The man laughed, leaning back on both hands and looking up at the swaying tree branches.

“Maybe somebody will,”  he replied, raising his bottle of water to her in a halfhearted salute, “But I’ve gotta admit, you make an excellent point.”


It’s almost become a running joke for me to include “end of hiatus” in my first update after a string of absences.  Allow this post, though brief, to serve both as an apology and a promise: 

Mistopia shall return in full force Soon™.

I look forward to seeing you then.  We have much to discuss.

Shooting the Moon

End of Hiatus
It’s been a long time since my last post, which continued the proud tradition of creating completely unreliable predictions about the NCAA tournament. In the months since that time, I have spent my time buried in the world of working for an internet start-up company — with some extra time thrown in to get re-acclimated to the DC climate.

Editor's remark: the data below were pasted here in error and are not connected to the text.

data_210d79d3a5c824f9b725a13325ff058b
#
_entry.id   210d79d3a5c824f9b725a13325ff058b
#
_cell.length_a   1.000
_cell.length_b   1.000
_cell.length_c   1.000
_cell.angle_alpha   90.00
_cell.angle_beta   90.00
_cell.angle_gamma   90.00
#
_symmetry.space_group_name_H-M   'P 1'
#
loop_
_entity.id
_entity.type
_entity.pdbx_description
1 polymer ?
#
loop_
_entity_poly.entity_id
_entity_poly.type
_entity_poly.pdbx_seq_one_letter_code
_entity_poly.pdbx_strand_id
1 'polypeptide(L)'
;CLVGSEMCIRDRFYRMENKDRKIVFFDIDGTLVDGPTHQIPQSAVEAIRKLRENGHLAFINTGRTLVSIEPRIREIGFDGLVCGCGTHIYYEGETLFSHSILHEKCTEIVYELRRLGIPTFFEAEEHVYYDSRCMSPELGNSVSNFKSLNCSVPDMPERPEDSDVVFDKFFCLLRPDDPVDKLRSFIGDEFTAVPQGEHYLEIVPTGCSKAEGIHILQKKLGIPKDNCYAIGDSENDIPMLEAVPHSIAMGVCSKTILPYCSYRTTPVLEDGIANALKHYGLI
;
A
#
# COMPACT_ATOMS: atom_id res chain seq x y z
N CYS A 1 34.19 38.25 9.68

Even still, I regret the lapse of updates, and there’s no better time than the present to put things right.

Moving on.

Today, I was struck by an article going around on dealing with the recent death of Neil Armstrong and NASA’s past glory. It’s a fantastic read that goes far beyond the petty controversy alluded to by its title, and it’s worth your time. Seriously.

I’ve always loved NASA. As a child, I was enthralled by outer space in a way most kids are absorbed with Tonka trucks, dinosaurs, and Legos. I liked those things too, of course, but I could never learn enough about the solar system to satisfy my curiosity. What were the other planets like? What might lay hidden upon them? Could we ever make the journey there ourselves?